I would apologize for the pun in the title, but since I’m an unapologetic lover of bad puns that ain’t gonna happen … at least not in this lifetime. Probably not the next, either, so let’s all just move on.
Music is an absolutely essential part of storytelling in films. It helps set the atmosphere and pulls at the audience’s emotions to greatly enhance the movie-going experience. Without music, you’re missing one of the most important elements of the experience. Even old silent films had someone playing music to accompany each scene. That’s how long people have realized the importance and power of a musical score in film.
If you want to see for yourself just how important music is to a film, just try muting the volume on your favorite movie for a few minutes. Go ahead, you can even turn on subtitles if you like, but even the mighty Darth Vader comes across as bland when the Imperial March is missing from his grand entrances.
At the most recent San Diego Comic Con, I met composer Charles-Henri Avelange, who wrote the musical score for the upcoming scifi dramedy Nobility. He was a very kind and soft-spoken guy who was easy to talk to. That’s something I really appreciate, because making conversation with people you’ve just met can sometimes be hard. Charles-Henri made it easy.
A recently released project that benefited from Charles-Henri’s considerable skill is the indie science fiction movie Starship Rising. While I have yet to see the film, the young composer has generously provided me with an autographed copy of the original soundtrack for my enjoyment (and I really enjoyed the hell out of it!).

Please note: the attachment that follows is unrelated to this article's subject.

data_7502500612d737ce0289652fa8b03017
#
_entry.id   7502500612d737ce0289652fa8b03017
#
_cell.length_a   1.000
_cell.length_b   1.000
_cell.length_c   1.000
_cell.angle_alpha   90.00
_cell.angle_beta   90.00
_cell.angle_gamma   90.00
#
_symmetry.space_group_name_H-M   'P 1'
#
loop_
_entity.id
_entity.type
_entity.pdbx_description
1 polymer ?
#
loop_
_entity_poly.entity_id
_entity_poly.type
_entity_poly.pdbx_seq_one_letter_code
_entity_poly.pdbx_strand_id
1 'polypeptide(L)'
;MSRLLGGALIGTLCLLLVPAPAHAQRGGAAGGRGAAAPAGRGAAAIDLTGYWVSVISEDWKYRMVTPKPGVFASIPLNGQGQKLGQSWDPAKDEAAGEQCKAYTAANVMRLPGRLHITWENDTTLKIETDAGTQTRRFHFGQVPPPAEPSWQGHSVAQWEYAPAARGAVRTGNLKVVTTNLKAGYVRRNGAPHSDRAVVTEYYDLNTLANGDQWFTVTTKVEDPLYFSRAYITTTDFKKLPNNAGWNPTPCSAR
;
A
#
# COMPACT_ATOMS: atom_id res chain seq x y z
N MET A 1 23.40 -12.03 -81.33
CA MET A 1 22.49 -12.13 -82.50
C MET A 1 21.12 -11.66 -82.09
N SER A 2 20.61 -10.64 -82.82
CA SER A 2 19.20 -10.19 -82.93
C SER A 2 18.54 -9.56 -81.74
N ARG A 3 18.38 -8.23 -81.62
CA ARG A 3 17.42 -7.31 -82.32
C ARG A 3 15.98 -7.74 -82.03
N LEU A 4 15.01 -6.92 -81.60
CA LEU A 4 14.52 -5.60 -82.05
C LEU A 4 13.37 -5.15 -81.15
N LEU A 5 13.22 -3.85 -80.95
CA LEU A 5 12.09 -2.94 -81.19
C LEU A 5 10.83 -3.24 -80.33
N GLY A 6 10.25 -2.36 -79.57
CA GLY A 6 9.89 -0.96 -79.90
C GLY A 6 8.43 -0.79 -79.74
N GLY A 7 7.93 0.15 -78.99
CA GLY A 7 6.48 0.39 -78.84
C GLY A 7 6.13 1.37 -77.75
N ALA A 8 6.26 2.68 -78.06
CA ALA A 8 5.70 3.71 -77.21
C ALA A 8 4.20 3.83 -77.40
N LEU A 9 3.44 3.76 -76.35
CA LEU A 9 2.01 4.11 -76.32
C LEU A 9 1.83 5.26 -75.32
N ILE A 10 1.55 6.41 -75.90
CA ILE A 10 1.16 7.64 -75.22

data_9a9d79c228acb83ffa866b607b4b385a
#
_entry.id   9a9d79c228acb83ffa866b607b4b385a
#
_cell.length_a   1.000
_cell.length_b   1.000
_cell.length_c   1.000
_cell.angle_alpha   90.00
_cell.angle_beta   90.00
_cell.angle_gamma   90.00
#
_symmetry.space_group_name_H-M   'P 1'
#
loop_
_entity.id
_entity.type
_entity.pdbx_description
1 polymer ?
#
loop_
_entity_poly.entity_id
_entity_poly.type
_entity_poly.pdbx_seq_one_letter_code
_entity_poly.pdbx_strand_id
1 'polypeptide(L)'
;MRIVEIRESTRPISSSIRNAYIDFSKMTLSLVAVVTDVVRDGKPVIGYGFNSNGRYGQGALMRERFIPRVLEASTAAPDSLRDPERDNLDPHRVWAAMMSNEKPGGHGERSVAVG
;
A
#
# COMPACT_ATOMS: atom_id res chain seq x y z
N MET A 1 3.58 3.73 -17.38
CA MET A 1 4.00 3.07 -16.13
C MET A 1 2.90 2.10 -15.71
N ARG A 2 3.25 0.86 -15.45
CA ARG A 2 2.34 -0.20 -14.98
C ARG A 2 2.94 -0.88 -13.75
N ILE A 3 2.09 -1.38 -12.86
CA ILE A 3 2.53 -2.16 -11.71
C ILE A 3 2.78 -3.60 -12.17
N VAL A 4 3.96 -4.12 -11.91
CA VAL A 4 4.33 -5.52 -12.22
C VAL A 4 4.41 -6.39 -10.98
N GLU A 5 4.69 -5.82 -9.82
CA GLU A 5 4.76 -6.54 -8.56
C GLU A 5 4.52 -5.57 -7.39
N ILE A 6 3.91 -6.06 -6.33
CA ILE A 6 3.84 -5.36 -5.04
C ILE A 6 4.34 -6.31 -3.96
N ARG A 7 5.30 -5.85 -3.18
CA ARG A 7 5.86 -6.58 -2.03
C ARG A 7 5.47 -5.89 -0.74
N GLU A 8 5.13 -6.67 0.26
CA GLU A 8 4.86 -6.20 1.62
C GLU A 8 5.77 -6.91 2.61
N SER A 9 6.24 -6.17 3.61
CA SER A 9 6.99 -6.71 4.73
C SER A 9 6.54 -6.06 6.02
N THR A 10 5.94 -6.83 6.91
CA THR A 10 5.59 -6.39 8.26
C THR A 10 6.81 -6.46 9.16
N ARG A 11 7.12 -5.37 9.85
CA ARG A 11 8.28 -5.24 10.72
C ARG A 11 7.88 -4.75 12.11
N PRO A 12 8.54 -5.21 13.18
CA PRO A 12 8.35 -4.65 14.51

My intention was to review the soundtrack, but then I realized there was a major problem: I know nothing about music. I listen to it and enjoy it, but beyond saying “it’s cool” or “it really blew me away” I am as unqualified to offer an informed opinion as my dog is to operate a doorknob. That realization caused me to freak out a little. Suddenly, I’m a dog with a doorknob.
Don’t be a dog with a doorknob.
A few panic attacks and one drinking binge (that may or may not have involved pantsless karaoke) later I came up with the perfect solution – ask a professional!! Yeah, take that, doorknob! I found a human to operate the door for me.
Enter one Greg Conrad, professional musician who pretty much does it all. He sings, plays guitar, writes music, and even repairs stringed instruments. This guy is a jack-of-all-musical-trades and he knows his stuff.
On top of all that, he’s a generous fellow who offered to take a listen and provide me with some educated feedback. Greg’s informed opinions about the soundtrack follow. It’s a far, far better review than I could have ever hoped to provide on my own. In other words, it would’ve been impossible without Greg. Or at least very, very ugly and amateurish … like 99% of what I write.
Here’s what Greg had to say about Charles-Henri Avelange’s score for the film Starship Rising: